SDN's role in the cloud
Software-defined networking offers a problem-free interface between cloud computing and the network.
In addition to servers and storage devices, a key building block relied on by cloud computing platforms to deliver services is the corporate network infrastructure.
In order for users to take advantage of the benefits of cloud computing technologies, these platforms need to easily integrate with corporate network infrastructures - and the software systems running on them.
Managing the interplay between the cloud and the network is central to the delivery of data, the management of its flow and the promotion of the all-important technologies underpinning business analytics.
With actual servers and storage devices having been virtualised and moved out of the corporate environment into the cloud, an abstraction layer between the physical network infrastructure and the cloud environment has been created.
This gap has to be effectively managed if the challenges of multi-tenancy and the control of network services are to be successfully met and an application-driven approach to integrating the network and the cloud is to be realised.
The emergence of virtualisation has also placed increasing emphasis on the data centre and members of its management staff, who are tasked with having to create and configure virtual machines remotely, and subsequently, configure network addresses or firewall rules in response.
Up to now, approaches such as virtual LAN technologies have been used to address these issues. However, they were heavily reliant on manual policy configuration, which led to management complexity and other efficiency- and support-related issues.
Against this backdrop, software-defined networking (SDN) technology is increasingly seen as the most accepted route to the nirvana of a problem-free interface between cloud computing and the network.
SDN is defined as an approach to network building that allows system administrators to quickly provision network connections on the fly instead of manually configuring policies.
SDN is able to address the simultaneous needs for virtualisation, management, mobility and agility in modern network environments.
The SDN concept centres on the decoupling of the network control system that makes decisions about where data traffic is sent (the control plane) from the underlying system that forwards traffic to the selected destination (the data plane).
SDN control software is able to marshal network resources and target commands at specific devices to initiate the appropriate configurations. Network policy management, security, traffic engineering, access control and other functions can all be addressed through a set of configurable applications in the SDN controller.
SDN thus allows for an entire network to be managed through intelligent categorisation, orchestration and provisioning.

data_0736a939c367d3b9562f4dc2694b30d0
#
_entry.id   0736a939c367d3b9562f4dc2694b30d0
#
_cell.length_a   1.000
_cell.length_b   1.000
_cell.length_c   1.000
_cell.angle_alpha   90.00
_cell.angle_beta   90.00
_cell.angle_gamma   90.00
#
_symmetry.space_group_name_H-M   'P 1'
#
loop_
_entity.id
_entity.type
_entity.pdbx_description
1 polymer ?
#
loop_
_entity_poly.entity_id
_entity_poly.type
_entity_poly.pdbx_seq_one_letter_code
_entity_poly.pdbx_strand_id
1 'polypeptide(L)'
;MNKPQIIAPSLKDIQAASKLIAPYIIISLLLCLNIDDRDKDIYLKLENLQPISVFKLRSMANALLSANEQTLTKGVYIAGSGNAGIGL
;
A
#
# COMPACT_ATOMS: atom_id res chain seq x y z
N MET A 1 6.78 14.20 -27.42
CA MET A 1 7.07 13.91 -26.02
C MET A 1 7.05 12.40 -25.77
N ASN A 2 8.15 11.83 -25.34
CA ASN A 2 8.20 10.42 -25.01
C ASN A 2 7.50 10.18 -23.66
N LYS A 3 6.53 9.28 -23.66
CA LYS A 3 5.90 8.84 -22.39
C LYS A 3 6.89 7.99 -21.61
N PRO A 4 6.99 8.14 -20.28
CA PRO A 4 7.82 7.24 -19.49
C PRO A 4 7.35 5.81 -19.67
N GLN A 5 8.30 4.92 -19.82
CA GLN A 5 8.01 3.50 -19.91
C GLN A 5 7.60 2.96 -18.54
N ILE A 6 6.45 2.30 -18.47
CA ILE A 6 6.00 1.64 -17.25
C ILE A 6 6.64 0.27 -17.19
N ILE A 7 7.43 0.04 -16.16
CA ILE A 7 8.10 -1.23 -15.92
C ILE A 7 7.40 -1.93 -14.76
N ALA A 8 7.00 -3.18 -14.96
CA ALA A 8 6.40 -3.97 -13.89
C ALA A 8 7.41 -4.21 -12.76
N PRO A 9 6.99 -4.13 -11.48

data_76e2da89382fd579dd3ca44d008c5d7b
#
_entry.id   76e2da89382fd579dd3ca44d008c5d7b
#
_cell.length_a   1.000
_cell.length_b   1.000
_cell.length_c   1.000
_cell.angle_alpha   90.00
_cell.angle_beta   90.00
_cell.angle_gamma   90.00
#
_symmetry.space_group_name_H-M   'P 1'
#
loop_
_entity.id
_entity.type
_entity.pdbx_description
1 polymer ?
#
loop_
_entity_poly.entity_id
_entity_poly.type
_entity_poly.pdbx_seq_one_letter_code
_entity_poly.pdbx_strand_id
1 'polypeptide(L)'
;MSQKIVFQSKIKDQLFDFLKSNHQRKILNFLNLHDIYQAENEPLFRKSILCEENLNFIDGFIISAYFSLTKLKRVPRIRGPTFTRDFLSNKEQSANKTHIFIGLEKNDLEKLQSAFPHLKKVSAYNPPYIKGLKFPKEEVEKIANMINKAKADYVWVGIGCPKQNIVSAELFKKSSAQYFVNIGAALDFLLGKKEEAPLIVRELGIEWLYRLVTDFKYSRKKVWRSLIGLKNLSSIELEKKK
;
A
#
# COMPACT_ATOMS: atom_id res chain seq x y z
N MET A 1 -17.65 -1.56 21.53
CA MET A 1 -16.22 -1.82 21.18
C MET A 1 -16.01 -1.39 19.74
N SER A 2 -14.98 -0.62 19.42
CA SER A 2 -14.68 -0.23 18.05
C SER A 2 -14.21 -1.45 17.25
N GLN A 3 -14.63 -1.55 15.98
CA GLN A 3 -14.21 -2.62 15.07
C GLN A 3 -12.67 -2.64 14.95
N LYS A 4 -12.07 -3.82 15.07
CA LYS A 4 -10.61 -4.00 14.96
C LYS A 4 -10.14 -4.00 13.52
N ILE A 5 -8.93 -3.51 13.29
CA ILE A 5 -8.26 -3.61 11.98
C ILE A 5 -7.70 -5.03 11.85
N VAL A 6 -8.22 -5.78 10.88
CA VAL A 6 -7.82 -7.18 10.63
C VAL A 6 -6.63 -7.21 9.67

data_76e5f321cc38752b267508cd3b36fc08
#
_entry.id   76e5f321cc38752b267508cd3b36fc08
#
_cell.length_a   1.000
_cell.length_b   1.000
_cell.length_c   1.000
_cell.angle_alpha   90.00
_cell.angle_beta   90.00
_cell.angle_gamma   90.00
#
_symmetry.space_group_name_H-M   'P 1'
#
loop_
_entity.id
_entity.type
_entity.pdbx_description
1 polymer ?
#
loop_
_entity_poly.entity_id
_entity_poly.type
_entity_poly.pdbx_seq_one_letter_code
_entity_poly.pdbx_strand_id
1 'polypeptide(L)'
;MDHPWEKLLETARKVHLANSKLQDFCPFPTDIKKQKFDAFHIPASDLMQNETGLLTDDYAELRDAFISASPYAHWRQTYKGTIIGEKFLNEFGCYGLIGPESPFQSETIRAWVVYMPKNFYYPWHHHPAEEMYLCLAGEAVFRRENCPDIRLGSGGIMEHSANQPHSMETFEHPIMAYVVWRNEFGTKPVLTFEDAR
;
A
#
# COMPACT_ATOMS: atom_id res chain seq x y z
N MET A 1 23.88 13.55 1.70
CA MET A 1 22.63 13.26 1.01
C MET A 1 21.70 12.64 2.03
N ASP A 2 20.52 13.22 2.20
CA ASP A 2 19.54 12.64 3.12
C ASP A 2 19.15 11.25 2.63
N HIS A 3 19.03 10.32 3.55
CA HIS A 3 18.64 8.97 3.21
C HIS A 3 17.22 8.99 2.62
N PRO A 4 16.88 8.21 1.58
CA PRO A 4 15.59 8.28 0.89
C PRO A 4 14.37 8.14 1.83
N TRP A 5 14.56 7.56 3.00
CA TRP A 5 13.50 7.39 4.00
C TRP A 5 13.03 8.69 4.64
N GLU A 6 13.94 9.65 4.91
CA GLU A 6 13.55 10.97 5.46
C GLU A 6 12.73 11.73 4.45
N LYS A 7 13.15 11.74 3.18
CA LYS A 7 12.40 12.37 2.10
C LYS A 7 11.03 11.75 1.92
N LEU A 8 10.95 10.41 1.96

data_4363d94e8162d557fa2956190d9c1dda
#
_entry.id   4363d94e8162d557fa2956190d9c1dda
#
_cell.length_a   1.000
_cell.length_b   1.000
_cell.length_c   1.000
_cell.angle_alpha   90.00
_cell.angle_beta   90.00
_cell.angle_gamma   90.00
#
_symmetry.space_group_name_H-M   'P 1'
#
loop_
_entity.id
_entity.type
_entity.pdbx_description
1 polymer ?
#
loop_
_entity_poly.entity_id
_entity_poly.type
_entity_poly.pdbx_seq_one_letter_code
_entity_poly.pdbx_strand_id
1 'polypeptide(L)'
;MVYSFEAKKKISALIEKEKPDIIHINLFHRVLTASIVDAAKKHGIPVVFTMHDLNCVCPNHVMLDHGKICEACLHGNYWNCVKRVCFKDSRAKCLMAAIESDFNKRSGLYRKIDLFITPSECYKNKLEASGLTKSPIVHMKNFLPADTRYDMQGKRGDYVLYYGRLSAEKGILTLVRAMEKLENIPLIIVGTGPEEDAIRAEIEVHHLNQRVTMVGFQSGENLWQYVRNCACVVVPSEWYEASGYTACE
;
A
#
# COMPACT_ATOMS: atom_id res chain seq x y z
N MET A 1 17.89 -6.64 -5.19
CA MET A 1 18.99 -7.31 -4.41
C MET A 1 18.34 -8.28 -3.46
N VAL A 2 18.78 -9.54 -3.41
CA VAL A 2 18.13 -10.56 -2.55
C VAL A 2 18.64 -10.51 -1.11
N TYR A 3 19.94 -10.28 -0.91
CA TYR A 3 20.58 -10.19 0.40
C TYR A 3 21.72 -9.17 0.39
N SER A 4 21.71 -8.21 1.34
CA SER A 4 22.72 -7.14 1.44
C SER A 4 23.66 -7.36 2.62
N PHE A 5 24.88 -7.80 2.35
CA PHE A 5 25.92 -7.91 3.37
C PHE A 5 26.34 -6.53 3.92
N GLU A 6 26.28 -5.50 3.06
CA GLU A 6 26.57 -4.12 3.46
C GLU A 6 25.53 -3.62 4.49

Making sense of SDN
A clear understanding of the various SDN technology models and their objectives is critical if cloud services are to be correctly applied within an organisation, and the advantages of cloud computing optimised.
These include the promise to significantly lower the cost of building and configuring - and reconfiguring - high-capacity networks while dramatically improving their speed, efficiency and availability.
While SDN does have its detractors who claim it is currently too complex a technology, respected industry analysts are predicting massive uptakes in SDN technology by 2016.
One of the reasons for their optimism is that new-generation applications need new service-level responsiveness, implemented instantaneously across huge numbers of network elements, in order to function effectively.
SDN is able to address the simultaneous needs for virtualisation, management, mobility and agility in modern network environments, at the same time tackling the reliable delivery of new applications and services in the cloud.
Currently, the Open Networking Foundation's OpenFlow protocol - a vendor-neutral standard communications interface - and the Linux Foundation's new OpenDaylight project, are two open source initiatives geared to promote SDN on a global scale.
An important SDN advantage is its ability to simplify the work of application developers, who no longer have to get to grips with the intricacies of networking control, but rather use an SDN tool to help with planning the right paths through a network, based on a specific application's requirements.
In future, cloud computing environments controlled by SDN will be maximised for the applications they run with the benefits spilling over into corporate and mobile networks of all sizes.
With the technology rapidly gaining marketplace acceptance, the Open Networking Foundation's vision of SDN as the catalyst needed to transform historic static networks into flexible, programmable platforms is about to be realised.
Today, more industry analysts are recognising the value of SDN's role in assisting network platforms to scale massively to support the enormous data centres and the dynamic, highly automated and secure cloud environments of tomorrow.
Martin May is the regional director (Africa) of Extreme Networks. The author of the book: âEverything you need to know about networkingâ, he is a leading authority on infrastructure security using NAC, IDS/IPS and other network-based technologies. With experience gained in Russia, Germany, UK, the US and various parts of Africa, he is directly involved with system design and implementation at enterprise level. His emphasis is on the evolution in network architectures brought about by the concept of cloud computing. May hosts regular workshops assisting South African dealers and resellers to understand the implications, complications, opportunities and international trends surrounding the cloud. A proponent of social networking for business, he is active on Facebook and makes extensive use of YouTube.